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April 5, 2004 | by  | in Books |
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Due Preparations for the Plague

Due Preparations for the Plague began as a novel by Daniel Defoe, documenting the horrific conditions that English residents suffered because of the bubonic plague. Janette Turner Hospital is an established writer researching the effects that chemical toxins have on the human body for her latest novel, and finds many similarities to the plague. Due Preparations for the Plague became the title of her new psychological thriller.

The story revolves around two main characters. Samantha is a survivor of Air France Flight 64 or code name “Flight Black Death”. She is obsessed with finding answers to the tragedy that killed her mother, father and baby brother. Lowell is haunted by the flight, while he was not a passenger his mother was a hostage and his father was a special agent involved in negotiations with the hijackers that saved only the children aboard (including Samantha). Both characters become aware that people with a connection to Flight 64 are dying. Nervous of what fate will befall them, Sam and Lowell begin to unravel the conspiracy of the American Secret Service to get a network of terrorists together to neutralise them.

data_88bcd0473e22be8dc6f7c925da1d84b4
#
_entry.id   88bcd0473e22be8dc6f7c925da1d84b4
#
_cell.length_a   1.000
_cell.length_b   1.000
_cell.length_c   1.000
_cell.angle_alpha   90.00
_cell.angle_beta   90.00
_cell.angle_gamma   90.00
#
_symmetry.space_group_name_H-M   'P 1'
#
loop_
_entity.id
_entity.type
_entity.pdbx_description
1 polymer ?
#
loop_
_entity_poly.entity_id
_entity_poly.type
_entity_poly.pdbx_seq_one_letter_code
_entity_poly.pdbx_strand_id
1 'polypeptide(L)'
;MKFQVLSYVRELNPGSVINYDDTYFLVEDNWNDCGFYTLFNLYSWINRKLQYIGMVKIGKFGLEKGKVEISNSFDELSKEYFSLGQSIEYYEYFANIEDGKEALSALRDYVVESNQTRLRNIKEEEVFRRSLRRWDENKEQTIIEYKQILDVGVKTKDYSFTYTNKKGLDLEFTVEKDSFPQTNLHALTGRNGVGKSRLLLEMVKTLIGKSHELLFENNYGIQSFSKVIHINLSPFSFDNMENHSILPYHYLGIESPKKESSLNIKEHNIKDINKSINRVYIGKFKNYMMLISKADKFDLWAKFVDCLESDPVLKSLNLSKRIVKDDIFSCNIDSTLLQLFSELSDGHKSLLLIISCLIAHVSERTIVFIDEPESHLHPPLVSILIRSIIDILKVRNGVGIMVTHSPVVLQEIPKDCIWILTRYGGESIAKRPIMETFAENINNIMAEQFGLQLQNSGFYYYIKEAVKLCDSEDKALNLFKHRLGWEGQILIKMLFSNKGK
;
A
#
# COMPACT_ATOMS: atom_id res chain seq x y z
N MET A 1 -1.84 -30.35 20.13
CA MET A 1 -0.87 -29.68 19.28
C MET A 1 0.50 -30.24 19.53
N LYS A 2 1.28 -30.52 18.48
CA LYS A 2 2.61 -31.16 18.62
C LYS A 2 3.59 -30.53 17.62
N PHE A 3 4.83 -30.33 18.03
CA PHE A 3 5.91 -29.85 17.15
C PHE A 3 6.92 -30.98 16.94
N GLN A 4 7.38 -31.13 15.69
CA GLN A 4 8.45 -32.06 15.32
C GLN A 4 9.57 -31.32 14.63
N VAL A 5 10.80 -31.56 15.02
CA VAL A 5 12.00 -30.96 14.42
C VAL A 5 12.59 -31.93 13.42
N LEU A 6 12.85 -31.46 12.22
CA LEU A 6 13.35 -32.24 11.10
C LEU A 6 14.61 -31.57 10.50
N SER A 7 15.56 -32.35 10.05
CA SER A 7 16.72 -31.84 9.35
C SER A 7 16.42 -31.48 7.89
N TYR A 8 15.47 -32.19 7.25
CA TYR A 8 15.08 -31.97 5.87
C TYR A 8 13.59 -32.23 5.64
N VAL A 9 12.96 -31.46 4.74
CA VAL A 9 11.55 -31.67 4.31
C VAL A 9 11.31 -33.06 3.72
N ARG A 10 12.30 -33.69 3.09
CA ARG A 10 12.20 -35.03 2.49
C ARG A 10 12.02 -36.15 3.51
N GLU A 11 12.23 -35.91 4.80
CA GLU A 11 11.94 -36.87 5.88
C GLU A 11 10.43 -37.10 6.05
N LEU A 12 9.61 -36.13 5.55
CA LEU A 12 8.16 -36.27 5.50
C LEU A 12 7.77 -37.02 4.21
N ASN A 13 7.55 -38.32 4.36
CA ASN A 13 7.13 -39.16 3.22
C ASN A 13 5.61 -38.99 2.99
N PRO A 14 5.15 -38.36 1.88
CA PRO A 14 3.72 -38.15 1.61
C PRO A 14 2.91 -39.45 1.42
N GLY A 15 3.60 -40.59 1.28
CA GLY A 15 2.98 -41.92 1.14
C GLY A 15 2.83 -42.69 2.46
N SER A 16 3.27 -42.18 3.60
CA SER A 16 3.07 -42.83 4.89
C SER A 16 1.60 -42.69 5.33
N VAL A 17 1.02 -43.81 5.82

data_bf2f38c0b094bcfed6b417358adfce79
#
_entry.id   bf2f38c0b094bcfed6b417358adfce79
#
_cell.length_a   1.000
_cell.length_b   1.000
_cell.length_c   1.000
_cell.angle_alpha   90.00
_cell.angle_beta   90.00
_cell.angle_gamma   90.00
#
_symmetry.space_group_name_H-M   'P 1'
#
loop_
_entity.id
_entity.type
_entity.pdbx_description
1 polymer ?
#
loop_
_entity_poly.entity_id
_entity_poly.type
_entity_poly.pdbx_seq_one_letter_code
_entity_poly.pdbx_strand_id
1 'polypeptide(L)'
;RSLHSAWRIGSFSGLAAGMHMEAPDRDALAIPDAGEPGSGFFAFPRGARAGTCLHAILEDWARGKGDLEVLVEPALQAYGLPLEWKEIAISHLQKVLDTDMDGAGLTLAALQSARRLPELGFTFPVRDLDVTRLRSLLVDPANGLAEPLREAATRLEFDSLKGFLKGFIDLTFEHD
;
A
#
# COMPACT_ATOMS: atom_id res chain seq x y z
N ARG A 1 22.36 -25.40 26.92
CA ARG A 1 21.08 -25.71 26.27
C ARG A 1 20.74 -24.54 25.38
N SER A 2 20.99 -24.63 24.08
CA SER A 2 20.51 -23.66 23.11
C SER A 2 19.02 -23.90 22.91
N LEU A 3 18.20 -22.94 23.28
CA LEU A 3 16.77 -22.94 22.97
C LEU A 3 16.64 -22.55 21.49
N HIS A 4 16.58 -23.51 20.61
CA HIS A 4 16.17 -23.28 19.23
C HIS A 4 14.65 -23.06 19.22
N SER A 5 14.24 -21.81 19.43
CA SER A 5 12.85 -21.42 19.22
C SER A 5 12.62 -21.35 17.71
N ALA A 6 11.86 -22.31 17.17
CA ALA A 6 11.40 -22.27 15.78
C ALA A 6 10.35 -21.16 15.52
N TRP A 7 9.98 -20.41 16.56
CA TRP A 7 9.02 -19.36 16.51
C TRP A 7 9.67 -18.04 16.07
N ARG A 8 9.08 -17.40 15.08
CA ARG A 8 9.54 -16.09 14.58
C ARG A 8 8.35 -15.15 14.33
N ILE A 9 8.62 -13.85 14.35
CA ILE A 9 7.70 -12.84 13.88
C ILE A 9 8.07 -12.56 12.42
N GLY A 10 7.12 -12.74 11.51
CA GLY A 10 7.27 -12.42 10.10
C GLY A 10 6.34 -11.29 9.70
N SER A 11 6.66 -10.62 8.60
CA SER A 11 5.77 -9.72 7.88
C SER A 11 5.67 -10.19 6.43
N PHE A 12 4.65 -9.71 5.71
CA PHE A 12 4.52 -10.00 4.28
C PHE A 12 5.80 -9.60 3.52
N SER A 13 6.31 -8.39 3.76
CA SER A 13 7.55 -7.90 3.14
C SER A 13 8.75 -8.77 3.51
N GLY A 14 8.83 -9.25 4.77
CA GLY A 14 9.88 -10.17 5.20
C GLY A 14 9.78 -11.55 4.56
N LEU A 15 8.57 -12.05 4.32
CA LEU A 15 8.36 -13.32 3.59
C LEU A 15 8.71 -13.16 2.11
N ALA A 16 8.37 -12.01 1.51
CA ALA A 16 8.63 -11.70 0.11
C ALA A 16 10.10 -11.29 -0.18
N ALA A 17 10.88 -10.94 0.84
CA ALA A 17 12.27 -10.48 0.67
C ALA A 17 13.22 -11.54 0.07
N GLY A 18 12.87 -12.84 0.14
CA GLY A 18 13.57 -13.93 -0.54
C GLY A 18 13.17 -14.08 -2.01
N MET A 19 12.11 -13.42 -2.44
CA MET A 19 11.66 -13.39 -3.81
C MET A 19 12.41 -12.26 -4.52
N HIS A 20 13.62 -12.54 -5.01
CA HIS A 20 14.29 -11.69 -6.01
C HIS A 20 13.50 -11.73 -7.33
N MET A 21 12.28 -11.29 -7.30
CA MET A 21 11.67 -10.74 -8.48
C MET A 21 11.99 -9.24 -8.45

Turner Hospital moves tactically through the plot to keep readers alert’ linking the characters’ lives by introducing the same scenes several times, each time using the point of view of a different character. Mythology is also used to reveal how situations repeat themselves.

Besides Defoe’s influence, a key chapter in Due Preparations for the Plague was inspired by Giovanni Boccaccio’s novel, The Decameron. This chapter has an eerie, sombre feeling which draws their investigation to a close. Yet at the same time it opens the reader to more speculation about the Flight Black Death mystery. Is this the author’s trump card to write a sequel? One can only speculate. This book leaves the impression that there are no preparations anyone or any organisation can make against the threat of terrorism.

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